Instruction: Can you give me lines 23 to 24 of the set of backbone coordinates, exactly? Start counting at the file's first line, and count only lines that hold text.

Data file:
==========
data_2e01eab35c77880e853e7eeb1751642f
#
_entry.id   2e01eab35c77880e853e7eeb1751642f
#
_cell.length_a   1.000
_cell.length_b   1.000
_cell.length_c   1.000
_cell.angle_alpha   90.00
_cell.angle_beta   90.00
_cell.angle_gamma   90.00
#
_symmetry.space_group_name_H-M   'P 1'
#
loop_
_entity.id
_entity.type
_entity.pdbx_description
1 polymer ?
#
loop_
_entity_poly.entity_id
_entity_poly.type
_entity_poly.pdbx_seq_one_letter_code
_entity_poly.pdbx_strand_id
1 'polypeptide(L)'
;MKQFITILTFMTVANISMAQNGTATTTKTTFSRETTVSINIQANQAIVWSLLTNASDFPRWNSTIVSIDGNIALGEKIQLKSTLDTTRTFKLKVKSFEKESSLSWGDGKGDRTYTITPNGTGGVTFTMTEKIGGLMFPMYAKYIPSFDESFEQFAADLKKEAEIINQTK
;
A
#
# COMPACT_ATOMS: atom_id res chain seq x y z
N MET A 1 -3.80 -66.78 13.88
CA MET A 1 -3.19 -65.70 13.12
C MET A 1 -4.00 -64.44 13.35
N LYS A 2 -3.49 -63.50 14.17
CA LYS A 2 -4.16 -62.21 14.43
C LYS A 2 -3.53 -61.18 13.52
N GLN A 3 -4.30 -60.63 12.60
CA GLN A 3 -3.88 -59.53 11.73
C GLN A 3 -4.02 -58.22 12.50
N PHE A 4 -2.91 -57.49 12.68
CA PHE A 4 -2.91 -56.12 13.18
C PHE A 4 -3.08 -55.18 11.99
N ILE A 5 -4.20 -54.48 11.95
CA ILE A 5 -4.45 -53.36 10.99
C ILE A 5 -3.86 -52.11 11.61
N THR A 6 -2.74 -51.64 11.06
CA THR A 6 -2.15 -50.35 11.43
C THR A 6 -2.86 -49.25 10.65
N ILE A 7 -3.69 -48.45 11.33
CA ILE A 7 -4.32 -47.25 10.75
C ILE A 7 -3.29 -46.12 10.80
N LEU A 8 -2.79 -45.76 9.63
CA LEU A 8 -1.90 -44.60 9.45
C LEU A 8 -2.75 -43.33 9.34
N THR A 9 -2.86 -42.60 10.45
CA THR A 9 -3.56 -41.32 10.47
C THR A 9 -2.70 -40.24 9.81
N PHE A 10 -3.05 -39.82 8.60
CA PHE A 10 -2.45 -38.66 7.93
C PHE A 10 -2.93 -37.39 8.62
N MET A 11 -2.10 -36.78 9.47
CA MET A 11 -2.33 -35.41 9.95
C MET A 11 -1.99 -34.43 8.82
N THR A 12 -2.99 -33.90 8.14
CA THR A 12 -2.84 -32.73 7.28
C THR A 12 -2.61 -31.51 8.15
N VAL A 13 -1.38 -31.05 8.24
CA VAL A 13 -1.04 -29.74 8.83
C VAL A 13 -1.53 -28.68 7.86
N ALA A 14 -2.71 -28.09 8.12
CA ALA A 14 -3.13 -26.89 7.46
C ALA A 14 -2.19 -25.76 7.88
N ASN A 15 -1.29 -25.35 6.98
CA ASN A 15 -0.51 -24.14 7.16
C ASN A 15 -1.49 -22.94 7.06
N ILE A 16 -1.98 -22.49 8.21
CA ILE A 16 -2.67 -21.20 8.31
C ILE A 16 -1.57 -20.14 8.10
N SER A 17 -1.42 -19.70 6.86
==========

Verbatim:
_entity_poly.pdbx_seq_one_letter_code
_entity_poly.pdbx_strand_id